Advance tickets for the April 13 performance at are available for $15 ($10 for students) from www.wisconsinchamberchoir.org, via Brown Paper Tickets.

Tickets are also available in Madison from Orange Tree Imports, all three Willy Street Co-op locations, and from members of the choir. Tickets at the door will be available for $20 for adults and $10 for students.


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Classical music: WQXR radio names 19 musicians to watch in ’19. What do you think of the choices? Who would you add?

January 28, 2019
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By Jacob Stockinger

What will 2019 bring in the way of classical music?

What and who should we be looking at and paying attention to?

WQXR — the famed classical radio station in New York City – recently published its list of 19 to watch in ‘19, with detailed reasons for and explanations of their picks.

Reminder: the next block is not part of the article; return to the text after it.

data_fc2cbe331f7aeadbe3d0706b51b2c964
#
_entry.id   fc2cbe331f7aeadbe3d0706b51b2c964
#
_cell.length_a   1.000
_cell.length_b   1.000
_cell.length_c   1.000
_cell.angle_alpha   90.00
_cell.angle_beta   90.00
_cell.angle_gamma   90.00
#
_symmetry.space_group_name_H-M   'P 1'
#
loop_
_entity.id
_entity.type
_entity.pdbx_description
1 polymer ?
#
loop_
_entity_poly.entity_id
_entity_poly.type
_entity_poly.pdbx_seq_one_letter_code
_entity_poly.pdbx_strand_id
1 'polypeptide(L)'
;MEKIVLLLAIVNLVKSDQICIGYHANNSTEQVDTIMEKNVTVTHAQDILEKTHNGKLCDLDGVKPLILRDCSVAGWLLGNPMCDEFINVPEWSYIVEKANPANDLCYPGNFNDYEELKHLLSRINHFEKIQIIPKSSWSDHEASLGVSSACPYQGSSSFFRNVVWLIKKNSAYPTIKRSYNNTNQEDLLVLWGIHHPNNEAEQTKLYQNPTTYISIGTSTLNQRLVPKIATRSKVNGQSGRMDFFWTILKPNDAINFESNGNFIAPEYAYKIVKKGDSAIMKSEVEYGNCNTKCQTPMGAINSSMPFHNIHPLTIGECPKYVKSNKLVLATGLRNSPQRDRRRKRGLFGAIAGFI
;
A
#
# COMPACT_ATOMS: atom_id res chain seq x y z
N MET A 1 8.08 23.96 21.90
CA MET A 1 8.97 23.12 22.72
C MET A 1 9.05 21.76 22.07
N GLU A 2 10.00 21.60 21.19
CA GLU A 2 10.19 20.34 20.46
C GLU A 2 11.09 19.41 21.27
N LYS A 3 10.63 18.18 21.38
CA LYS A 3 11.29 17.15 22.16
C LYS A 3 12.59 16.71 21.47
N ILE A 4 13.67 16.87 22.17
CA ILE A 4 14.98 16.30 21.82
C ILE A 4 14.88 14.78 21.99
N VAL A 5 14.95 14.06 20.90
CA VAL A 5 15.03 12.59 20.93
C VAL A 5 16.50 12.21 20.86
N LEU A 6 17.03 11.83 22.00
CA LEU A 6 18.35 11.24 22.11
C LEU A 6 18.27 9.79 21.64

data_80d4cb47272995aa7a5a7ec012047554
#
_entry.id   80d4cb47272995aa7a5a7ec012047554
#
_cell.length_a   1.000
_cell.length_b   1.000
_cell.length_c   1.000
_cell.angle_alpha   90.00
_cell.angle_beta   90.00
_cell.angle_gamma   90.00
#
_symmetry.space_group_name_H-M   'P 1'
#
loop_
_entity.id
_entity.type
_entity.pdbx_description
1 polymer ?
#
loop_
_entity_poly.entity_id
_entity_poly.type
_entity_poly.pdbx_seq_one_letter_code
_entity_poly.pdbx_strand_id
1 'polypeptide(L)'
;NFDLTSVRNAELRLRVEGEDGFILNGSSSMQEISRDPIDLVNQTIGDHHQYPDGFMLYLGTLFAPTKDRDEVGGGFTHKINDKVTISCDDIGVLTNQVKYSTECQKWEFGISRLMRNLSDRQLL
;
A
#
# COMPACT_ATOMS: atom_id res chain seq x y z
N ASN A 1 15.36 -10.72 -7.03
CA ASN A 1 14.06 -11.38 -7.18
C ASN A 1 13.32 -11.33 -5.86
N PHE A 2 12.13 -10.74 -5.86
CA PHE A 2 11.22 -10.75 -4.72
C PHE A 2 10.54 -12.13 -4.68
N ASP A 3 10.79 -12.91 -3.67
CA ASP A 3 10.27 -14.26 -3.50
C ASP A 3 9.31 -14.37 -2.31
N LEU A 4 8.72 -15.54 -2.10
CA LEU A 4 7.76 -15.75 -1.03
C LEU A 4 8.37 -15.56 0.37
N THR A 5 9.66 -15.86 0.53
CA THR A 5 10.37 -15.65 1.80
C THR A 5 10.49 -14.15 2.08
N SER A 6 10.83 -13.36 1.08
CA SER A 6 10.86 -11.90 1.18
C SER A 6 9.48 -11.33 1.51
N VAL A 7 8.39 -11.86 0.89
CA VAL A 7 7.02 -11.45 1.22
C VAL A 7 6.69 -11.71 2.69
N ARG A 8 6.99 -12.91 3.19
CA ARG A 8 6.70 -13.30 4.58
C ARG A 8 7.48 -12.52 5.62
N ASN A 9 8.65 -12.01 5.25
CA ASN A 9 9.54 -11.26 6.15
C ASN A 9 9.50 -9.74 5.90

It seems like a pretty good choice to The Ear, although there is always something of a parlor game aspect to such projects.

Nonetheless, the list covers a fine variety – instrumentalists and vocalists, young and old, American and international, the well-known and the up-and-coming such as the opera singer Devone Tines (below, in a photo by Nikolai Schukoff).

Some names will be familiar to Madison audiences – such as pianist Inon Barnatan, violinist Nicola Benedettti, the JACK Quartet and cellist Steven Isserlis — especially through their live appearances at the Wisconsin Union Theater, the University of Wisconsin-Madison’s Mead Witter School of Music and the Madison Symphony Orchestra plus broadcasts on Wisconsin Public Radio.

Here is a link to the list: https://www.wqxr.org/story/wqxr-presents-19-19-artists-collaborations-upcoming-year/

The Ear can think of some other musicians that he would add to the list.

An especially deserving one of them is the young American virtuoso pianist George Li (below, in a photo by Simon Fowler).